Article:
Trans activist, writer, and scientist Julia Serano has detailed her personal interactions with Singal in excruciating detail. Nor has she been Singal’s only target. There is nothing new to see in his most recent criticisms of SBM, many of which are based primarily on semantics and obscure good faith discussion and scientific evidence. It is mind-boggling to me that a cisgender journalist with no research background is apparently considered by so many to be a leading resource on trans issues, especially given his habit of ignoring the context of social issues that impact trans lives and the insidious history of pathologizing trans identities, while spreading harmful misinformation.
As Dr. Turban (another favorite Singal target) notes of studies claiming social contagion and ROGD:
What is the reason for this research? What does it hope to accomplish? The tireless search reveals a thinly veiled dogma: that being transgender is a pathology to be fixed. This belief not only harms transgender people but also undermines good science.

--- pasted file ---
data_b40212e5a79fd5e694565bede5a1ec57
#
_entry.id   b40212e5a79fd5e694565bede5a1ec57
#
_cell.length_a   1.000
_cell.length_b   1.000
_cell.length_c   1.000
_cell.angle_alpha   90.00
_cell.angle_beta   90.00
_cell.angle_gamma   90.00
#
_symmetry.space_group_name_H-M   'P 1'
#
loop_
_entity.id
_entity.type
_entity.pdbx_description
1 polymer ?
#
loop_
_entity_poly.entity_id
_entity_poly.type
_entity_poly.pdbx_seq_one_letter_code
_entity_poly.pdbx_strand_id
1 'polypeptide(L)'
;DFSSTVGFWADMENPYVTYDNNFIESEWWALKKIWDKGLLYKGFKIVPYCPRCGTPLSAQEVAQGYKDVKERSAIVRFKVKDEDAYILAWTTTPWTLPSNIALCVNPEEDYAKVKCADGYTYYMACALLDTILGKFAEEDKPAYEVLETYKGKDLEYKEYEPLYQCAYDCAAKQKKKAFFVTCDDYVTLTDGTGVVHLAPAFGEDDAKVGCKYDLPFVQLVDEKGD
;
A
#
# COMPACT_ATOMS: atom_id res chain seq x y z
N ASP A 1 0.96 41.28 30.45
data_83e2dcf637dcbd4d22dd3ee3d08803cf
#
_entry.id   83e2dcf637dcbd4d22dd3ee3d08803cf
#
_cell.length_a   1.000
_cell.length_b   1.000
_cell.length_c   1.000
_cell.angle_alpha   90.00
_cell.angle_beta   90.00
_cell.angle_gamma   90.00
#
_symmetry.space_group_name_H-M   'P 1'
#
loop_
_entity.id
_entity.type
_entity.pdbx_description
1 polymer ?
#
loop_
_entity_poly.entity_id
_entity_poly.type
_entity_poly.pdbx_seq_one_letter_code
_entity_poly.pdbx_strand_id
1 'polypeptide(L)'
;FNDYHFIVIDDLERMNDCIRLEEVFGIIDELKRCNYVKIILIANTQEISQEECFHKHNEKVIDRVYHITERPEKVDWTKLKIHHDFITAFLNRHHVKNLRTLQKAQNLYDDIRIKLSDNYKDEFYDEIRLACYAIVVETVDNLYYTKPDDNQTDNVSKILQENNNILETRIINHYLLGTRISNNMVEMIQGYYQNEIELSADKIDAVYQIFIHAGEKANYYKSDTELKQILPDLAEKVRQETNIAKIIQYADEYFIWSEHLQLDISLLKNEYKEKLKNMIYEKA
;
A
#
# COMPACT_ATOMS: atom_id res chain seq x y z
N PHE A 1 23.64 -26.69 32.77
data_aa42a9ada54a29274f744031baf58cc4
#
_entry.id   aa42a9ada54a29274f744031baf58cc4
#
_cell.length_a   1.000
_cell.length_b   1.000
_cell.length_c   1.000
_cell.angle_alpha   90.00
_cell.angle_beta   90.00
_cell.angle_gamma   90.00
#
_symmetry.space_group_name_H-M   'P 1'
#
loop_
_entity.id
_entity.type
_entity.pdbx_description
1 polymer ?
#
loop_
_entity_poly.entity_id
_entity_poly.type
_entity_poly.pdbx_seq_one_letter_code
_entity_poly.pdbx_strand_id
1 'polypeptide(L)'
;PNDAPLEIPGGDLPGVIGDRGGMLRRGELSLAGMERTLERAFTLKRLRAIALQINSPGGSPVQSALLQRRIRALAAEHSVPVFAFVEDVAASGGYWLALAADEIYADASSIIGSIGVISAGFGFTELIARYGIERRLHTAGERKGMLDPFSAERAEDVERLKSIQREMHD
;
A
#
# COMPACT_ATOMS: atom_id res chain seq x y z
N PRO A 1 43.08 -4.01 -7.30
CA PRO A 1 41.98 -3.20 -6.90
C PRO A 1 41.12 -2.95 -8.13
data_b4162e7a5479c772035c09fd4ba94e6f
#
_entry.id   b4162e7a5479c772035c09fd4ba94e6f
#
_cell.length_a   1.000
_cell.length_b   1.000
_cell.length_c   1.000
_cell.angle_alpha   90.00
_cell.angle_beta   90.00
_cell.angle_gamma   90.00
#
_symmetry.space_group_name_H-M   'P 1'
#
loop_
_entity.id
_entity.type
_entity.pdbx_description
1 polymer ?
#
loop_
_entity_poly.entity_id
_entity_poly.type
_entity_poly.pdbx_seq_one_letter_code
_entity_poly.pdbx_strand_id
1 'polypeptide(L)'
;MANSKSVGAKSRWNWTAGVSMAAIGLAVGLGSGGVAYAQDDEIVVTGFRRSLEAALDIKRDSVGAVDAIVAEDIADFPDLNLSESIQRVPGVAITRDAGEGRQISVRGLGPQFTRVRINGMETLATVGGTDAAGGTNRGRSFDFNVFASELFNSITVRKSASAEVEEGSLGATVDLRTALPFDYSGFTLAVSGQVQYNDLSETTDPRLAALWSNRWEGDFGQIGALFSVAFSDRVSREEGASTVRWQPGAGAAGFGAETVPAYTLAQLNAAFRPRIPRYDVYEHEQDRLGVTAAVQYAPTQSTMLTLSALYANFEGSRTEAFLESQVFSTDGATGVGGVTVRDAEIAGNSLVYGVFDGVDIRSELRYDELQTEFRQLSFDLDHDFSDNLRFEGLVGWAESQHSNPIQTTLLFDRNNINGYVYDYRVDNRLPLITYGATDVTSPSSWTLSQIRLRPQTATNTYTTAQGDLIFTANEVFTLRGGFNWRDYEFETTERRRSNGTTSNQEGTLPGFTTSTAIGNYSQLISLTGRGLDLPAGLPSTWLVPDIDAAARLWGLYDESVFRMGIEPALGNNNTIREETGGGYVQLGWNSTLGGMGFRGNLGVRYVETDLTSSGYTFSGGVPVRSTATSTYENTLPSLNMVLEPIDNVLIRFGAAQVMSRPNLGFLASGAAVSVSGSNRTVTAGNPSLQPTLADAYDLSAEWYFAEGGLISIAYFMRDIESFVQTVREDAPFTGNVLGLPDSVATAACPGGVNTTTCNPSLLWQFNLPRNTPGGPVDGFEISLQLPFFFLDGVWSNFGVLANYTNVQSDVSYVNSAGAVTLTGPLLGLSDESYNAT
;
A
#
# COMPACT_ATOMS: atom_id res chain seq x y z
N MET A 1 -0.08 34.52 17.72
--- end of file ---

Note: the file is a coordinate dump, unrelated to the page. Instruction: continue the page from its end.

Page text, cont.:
For all of its areas of uncertainty and ambiguity, gender-affirming medicine is the current standard of care for trans adolescents because it is based on the best existing science. That science has weaknesses and holes, as does all medical science, but Singal has not been able to demonstrate based on science that his preferred approach (that is, when he even articulates an approach other than to attack gender-affirming care) will result in better medical outcomes for trans youths. Unlike Singal, physicians caring for patients now rarely have the luxury of waiting for more rigorous science to decide how to act and have to do what they can for patients based on existing science. Fortunately, like all science, the science of gender and transgender care is ever-evolving (and, hopefully, progressing). As is the case with all science- and evidence-based medicine, when better standards of care for trans people are developed based on new and better scientific and clinical research, we will adjust our practices accordingly to conform with the latest scientific findings. That is how science- and evidence-based medicine works, something that Singal seems not to understand.